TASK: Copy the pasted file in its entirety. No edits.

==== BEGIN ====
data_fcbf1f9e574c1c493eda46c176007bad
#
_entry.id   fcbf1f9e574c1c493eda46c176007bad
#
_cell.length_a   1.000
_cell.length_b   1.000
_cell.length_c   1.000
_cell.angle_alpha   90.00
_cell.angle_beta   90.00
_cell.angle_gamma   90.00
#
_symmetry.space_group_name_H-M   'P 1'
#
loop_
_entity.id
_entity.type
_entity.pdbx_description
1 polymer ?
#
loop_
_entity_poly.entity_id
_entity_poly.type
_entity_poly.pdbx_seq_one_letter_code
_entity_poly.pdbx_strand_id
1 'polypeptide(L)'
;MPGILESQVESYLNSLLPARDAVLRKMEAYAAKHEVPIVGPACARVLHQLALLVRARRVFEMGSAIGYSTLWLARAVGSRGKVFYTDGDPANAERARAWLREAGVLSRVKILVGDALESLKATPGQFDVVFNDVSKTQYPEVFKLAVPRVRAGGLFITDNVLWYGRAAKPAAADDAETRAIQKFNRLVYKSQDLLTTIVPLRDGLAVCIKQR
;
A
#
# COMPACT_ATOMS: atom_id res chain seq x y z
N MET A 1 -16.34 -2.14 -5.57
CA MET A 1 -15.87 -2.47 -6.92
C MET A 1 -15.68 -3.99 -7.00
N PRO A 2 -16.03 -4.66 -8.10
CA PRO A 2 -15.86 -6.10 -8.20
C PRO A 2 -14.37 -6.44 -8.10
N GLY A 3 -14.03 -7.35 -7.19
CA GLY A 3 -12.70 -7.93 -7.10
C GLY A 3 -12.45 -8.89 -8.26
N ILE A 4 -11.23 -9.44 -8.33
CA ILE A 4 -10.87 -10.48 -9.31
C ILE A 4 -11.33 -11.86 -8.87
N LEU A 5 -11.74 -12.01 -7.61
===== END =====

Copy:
data_fcbf1f9e574c1c493eda46c176007bad
#
_entry.id   fcbf1f9e574c1c493eda46c176007bad
#
_cell.length_a   1.000
_cell.length_b   1.000
_cell.length_c   1.000
_cell.angle_alpha   90.00
_cell.angle_beta   90.00
_cell.angle_gamma   90.00
#
_symmetry.space_group_name_H-M   'P 1'
#
loop_
_entity.id
_entity.type
_entity.pdbx_description
1 polymer ?
#
loop_
_entity_poly.entity_id
_entity_poly.type
_entity_poly.pdbx_seq_one_letter_code
_entity_poly.pdbx_strand_id
1 'polypeptide(L)'
;MPGILESQVESYLNSLLPARDAVLRKMEAYAAKHEVPIVGPACARVLHQLALLVRARRVFEMGSAIGYSTLWLARAVGSRGKVFYTDGDPANAERARAWLREAGVLSRVKILVGDALESLKATPGQFDVVFNDVSKTQYPEVFKLAVPRVRAGGLFITDNVLWYGRAAKPAAADDAETRAIQKFNRLVYKSQDLLTTIVPLRDGLAVCIKQR
;
A
#
# COMPACT_ATOMS: atom_id res chain seq x y z
N MET A 1 -16.34 -2.14 -5.57
CA MET A 1 -15.87 -2.47 -6.92
C MET A 1 -15.68 -3.99 -7.00
N PRO A 2 -16.03 -4.66 -8.10
CA PRO A 2 -15.86 -6.10 -8.20
C PRO A 2 -14.37 -6.44 -8.10
N GLY A 3 -14.03 -7.35 -7.19
CA GLY A 3 -12.70 -7.93 -7.10
C GLY A 3 -12.45 -8.89 -8.26
N ILE A 4 -11.23 -9.44 -8.33
CA ILE A 4 -10.87 -10.48 -9.31
C ILE A 4 -11.33 -11.86 -8.87
N LEU A 5 -11.74 -12.01 -7.61